Two School of Medicine scientists were honored recently with National Institutes of Health (NIH) Director’s Awards.

Alan Anticevic, Ph.D., associate research scientist in psychiatry, received the NIH Director’s Early Independence Award, and Andrew L. Goodman, Ph.D., assistant professor of microbial pathogenesis, has received the NIH Director’s New Innovator Award.

The Early Independence Award will support Anticevic’s work, which combines neuroimaging, computational modeling, and pharmacology to better understand the cognitive dysfunction seen in schizophrenia, an aspect of the illness for which there are no effective treatments. Anticevic, administrative director of the National Institute on Alcohol Abuse and Alcoholism’s Center for the Translational Neuroscience of Alcoholism, is one of only 14 scientists in 2012 to receive the Early Independence Award, which is designed to provide junior scientists of exceptional merit “with the opportunity to conduct independent biomedical or behavioral research by skipping the conventional postdoctoral training period.” Anticevic received his doctorate from Washington University School of Medicine in 2011.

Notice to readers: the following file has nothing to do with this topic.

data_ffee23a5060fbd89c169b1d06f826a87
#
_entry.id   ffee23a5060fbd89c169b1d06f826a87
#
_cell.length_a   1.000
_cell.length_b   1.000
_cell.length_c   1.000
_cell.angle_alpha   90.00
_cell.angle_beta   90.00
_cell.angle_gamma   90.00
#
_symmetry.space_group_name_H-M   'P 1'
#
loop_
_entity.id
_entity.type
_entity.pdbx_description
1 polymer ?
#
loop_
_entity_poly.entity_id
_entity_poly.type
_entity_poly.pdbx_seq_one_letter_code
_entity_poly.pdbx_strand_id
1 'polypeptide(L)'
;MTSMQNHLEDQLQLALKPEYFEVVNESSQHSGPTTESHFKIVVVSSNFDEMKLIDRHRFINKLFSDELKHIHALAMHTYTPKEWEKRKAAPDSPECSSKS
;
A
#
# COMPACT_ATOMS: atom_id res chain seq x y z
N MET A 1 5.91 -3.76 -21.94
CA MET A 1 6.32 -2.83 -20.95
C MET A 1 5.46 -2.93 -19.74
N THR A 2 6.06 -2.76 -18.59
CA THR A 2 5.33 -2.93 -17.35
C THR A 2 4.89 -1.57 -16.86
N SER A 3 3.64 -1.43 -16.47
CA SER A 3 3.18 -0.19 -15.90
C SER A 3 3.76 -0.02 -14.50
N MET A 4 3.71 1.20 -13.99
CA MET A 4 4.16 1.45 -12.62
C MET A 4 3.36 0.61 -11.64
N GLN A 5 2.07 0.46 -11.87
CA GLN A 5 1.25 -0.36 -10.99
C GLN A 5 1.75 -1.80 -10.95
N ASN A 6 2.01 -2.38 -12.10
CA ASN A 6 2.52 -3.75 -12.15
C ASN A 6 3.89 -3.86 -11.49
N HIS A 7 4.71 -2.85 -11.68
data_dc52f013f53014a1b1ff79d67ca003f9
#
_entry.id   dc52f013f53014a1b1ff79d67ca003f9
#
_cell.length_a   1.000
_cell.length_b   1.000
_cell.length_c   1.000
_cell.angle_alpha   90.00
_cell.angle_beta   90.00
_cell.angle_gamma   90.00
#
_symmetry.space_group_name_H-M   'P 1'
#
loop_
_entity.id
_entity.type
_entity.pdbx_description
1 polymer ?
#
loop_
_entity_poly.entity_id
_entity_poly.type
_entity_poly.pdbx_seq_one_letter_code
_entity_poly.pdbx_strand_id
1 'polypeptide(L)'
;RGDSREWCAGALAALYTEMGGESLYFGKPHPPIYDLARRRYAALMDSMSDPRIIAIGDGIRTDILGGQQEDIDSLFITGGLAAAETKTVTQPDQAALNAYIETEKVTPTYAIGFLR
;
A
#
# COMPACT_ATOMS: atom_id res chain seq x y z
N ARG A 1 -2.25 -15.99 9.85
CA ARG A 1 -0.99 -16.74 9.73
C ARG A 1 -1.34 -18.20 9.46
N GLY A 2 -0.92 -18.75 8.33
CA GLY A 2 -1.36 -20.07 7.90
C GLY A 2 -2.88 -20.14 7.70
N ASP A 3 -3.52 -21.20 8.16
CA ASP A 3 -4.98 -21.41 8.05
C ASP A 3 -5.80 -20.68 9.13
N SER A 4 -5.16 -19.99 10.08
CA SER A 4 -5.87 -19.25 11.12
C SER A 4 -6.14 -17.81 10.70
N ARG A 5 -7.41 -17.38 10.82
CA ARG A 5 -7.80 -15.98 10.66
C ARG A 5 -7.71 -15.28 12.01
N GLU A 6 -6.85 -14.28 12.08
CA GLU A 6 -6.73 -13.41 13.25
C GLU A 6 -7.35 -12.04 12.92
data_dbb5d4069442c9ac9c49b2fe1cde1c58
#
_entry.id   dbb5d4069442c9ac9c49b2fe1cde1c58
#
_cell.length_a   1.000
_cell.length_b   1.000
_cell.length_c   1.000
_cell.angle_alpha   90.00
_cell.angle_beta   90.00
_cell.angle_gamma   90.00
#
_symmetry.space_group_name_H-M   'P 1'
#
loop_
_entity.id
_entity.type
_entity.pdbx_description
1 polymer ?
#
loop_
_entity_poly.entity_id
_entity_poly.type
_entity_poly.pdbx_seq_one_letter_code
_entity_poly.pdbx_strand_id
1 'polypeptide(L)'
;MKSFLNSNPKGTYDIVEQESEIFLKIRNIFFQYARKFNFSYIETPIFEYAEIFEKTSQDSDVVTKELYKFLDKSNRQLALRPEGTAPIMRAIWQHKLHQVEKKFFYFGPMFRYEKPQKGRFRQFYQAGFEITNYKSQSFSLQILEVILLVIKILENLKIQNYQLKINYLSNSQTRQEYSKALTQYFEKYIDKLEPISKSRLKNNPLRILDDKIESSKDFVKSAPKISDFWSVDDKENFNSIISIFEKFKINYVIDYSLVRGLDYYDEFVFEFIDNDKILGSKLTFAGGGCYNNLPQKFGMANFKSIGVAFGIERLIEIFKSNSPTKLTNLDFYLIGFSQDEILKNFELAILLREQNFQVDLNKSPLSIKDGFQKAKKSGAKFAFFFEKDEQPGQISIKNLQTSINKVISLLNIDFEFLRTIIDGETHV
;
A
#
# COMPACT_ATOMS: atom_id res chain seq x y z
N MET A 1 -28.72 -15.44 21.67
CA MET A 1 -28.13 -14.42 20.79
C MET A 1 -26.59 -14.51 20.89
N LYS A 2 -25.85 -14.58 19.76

Goodman’s project, titled “Defining the Contribution of Interpersonal Microbial Variation to Drug Metabolism,” explores the influence of microbial communities in the gastrointestinal tract on drug metabolism.

Taking a novel approach that combines microbial ecology, robotics, and pharmacokinetics, Goodman seeks to understand why drugs commonly used to treat ulcerative colitis are ineffective for 35 percent of patients despite compelling evidence implicating gut microbes in both drug activation and inactivation.

The New Innovator awards, established in 2007, support investigators who are within 10 years of their terminal degree or clinical residency, but who have not yet received a Research Project Grant (R01) or equivalent NIH grant, to conduct exceptionally innovative research. They are a part of the NIH’s Common Fund High Risk-High Reward program, which “provides opportunities for innovative investigators in any area of health research to take risks when the potential impact in biomedical and behavioral science is high,” according to NIH Director Francis S. Collins, M.D., Ph.D.